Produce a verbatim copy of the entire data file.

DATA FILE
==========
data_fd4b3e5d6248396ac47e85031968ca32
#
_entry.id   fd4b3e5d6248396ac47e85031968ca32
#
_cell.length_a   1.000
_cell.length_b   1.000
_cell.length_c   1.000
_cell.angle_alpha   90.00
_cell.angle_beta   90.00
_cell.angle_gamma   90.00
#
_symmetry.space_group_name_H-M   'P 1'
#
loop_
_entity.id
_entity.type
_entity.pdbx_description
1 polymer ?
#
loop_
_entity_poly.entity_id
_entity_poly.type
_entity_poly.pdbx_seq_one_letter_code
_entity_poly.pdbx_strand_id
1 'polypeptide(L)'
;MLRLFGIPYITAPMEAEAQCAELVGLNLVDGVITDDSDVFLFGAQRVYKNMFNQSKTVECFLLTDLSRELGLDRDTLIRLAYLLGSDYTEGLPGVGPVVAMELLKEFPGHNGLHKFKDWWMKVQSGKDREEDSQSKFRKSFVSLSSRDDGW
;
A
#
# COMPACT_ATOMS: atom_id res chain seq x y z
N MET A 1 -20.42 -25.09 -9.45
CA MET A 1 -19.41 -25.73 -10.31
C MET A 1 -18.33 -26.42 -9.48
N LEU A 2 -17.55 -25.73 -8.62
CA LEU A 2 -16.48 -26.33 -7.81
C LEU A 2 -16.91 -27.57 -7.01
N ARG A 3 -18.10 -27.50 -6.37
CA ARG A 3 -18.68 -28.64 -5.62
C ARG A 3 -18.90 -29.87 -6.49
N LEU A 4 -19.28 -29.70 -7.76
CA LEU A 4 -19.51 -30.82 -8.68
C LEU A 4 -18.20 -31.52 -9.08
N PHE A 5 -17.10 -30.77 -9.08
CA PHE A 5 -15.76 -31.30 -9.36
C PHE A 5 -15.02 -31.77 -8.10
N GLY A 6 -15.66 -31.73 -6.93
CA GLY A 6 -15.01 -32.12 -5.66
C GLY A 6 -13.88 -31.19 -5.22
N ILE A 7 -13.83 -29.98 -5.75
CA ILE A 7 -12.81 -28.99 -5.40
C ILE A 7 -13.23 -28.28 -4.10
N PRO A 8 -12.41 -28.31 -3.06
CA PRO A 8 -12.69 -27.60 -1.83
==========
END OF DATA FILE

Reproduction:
data_fd4b3e5d6248396ac47e85031968ca32
#
_entry.id   fd4b3e5d6248396ac47e85031968ca32
#
_cell.length_a   1.000
_cell.length_b   1.000
_cell.length_c   1.000
_cell.angle_alpha   90.00
_cell.angle_beta   90.00
_cell.angle_gamma   90.00
#
_symmetry.space_group_name_H-M   'P 1'
#
loop_
_entity.id
_entity.type
_entity.pdbx_description
1 polymer ?
#
loop_
_entity_poly.entity_id
_entity_poly.type
_entity_poly.pdbx_seq_one_letter_code
_entity_poly.pdbx_strand_id
1 'polypeptide(L)'
;MLRLFGIPYITAPMEAEAQCAELVGLNLVDGVITDDSDVFLFGAQRVYKNMFNQSKTVECFLLTDLSRELGLDRDTLIRLAYLLGSDYTEGLPGVGPVVAMELLKEFPGHNGLHKFKDWWMKVQSGKDREEDSQSKFRKSFVSLSSRDDGW
;
A
#
# COMPACT_ATOMS: atom_id res chain seq x y z
N MET A 1 -20.42 -25.09 -9.45
CA MET A 1 -19.41 -25.73 -10.31
C MET A 1 -18.33 -26.42 -9.48
N LEU A 2 -17.55 -25.73 -8.62
CA LEU A 2 -16.48 -26.33 -7.81
C LEU A 2 -16.91 -27.57 -7.01
N ARG A 3 -18.10 -27.50 -6.37
CA ARG A 3 -18.68 -28.64 -5.62
C ARG A 3 -18.90 -29.87 -6.49
N LEU A 4 -19.28 -29.70 -7.76
CA LEU A 4 -19.51 -30.82 -8.68
C LEU A 4 -18.20 -31.52 -9.08
N PHE A 5 -17.10 -30.77 -9.08
CA PHE A 5 -15.76 -31.30 -9.36
C PHE A 5 -15.02 -31.77 -8.10
N GLY A 6 -15.66 -31.73 -6.93
CA GLY A 6 -15.01 -32.12 -5.66
C GLY A 6 -13.88 -31.19 -5.22
N ILE A 7 -13.83 -29.98 -5.75
CA ILE A 7 -12.81 -28.99 -5.40
C ILE A 7 -13.23 -28.28 -4.10
N PRO A 8 -12.41 -28.31 -3.06
CA PRO A 8 -12.69 -27.60 -1.83